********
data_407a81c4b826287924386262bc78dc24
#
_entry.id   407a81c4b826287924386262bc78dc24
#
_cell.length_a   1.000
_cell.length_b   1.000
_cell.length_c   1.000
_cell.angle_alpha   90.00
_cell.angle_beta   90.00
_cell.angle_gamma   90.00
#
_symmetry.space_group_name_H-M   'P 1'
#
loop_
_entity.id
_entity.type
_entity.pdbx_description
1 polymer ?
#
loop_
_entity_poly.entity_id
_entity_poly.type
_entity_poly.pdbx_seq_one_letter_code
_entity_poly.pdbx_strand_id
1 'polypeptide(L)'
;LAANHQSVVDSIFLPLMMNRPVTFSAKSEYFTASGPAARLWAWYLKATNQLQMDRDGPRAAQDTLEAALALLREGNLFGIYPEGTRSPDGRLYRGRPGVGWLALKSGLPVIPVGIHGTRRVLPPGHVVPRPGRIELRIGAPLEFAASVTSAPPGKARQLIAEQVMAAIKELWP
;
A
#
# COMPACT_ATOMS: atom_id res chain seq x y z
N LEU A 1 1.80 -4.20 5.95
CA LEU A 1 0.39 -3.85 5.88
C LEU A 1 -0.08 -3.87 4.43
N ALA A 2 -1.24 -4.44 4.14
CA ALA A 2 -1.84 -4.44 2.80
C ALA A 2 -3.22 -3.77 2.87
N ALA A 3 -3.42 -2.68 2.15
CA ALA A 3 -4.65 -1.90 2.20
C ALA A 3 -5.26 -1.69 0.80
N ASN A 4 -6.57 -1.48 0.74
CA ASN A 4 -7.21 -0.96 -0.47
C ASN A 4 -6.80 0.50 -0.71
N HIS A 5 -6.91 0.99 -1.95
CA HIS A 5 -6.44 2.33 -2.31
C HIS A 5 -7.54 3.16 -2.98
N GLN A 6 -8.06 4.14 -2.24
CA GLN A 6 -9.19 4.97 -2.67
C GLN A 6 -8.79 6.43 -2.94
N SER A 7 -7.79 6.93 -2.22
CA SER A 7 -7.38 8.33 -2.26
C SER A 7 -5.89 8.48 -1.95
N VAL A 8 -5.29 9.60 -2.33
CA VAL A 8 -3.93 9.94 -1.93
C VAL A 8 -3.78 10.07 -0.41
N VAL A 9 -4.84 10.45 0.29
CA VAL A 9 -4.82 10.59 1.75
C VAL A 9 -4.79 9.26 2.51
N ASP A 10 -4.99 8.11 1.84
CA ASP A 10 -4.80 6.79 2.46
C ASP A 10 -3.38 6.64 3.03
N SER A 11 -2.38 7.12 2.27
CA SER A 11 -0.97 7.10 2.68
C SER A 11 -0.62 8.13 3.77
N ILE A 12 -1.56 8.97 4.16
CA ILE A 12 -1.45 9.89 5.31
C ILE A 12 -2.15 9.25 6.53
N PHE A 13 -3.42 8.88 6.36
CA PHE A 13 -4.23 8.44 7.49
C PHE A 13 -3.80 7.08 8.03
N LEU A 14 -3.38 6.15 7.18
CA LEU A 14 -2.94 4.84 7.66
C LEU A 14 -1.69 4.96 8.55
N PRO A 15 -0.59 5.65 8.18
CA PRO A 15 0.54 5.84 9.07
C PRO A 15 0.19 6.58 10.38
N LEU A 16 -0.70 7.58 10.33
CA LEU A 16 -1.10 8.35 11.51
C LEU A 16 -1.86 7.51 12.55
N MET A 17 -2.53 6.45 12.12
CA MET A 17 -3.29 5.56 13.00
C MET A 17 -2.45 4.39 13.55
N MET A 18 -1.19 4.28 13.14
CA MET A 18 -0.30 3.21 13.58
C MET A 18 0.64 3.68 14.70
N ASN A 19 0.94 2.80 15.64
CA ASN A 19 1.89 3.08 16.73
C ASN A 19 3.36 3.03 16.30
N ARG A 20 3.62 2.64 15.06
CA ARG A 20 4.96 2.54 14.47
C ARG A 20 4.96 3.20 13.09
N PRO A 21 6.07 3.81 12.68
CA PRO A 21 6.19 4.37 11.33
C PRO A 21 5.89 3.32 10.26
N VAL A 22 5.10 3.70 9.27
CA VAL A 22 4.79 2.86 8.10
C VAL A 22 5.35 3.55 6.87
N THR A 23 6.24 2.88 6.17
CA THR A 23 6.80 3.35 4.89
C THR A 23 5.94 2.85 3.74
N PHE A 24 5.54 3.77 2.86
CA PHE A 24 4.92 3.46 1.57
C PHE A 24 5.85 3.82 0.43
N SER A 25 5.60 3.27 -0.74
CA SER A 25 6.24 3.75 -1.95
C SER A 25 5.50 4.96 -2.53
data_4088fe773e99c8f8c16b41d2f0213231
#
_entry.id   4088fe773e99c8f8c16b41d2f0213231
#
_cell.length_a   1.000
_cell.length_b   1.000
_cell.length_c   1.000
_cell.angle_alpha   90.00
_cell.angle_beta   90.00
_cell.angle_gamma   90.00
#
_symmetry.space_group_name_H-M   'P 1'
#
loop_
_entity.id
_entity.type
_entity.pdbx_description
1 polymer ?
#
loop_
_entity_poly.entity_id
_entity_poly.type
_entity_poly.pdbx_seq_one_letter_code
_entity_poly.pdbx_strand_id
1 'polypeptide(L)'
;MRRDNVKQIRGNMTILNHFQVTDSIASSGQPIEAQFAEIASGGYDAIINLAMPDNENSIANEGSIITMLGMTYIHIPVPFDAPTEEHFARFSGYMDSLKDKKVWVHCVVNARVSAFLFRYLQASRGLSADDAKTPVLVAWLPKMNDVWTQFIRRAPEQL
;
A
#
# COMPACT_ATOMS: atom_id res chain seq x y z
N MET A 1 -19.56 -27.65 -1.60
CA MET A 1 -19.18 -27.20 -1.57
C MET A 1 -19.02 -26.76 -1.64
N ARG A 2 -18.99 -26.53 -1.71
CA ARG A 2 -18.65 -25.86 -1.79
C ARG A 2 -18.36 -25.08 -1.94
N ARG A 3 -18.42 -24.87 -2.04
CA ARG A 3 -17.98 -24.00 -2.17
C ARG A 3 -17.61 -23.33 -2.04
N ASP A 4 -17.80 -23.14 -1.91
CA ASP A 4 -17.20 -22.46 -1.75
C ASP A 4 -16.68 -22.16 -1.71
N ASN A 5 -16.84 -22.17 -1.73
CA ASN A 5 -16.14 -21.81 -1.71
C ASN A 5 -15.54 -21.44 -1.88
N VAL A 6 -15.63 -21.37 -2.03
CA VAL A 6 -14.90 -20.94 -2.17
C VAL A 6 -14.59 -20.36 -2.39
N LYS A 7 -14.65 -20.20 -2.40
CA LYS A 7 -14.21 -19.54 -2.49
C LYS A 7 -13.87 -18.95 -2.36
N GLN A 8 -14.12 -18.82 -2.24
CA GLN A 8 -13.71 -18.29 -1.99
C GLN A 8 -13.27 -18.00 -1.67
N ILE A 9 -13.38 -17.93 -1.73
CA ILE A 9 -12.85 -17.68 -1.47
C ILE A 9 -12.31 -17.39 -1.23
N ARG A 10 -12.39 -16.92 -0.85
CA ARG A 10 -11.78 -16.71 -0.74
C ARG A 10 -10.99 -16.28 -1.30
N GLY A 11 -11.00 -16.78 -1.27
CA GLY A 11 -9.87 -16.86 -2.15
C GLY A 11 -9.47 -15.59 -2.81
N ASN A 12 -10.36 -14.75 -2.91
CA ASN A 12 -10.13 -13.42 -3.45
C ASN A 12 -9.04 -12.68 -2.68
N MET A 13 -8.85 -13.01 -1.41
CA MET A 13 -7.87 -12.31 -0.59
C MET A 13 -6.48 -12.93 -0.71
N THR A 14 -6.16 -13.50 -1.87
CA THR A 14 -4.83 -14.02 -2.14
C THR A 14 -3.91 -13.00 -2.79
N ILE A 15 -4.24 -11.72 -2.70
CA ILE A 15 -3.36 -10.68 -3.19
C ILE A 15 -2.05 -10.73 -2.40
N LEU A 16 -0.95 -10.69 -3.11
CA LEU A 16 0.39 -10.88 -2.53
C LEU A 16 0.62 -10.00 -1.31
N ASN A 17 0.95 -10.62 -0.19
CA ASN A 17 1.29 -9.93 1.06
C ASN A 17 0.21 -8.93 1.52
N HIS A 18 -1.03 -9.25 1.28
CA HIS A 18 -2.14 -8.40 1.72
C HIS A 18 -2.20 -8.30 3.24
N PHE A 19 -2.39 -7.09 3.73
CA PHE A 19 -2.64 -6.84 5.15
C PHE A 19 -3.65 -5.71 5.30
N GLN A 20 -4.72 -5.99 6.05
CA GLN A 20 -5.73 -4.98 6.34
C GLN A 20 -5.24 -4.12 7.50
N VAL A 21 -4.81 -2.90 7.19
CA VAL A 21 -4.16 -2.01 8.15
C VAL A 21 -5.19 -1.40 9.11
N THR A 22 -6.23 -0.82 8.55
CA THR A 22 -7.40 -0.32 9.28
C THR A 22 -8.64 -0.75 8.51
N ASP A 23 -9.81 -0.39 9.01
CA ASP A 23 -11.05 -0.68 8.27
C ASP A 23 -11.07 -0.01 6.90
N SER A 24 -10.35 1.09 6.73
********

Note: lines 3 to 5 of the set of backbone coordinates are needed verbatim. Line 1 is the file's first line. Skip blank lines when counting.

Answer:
_entry.id   407a81c4b826287924386262bc78dc24
#
_cell.length_a   1.000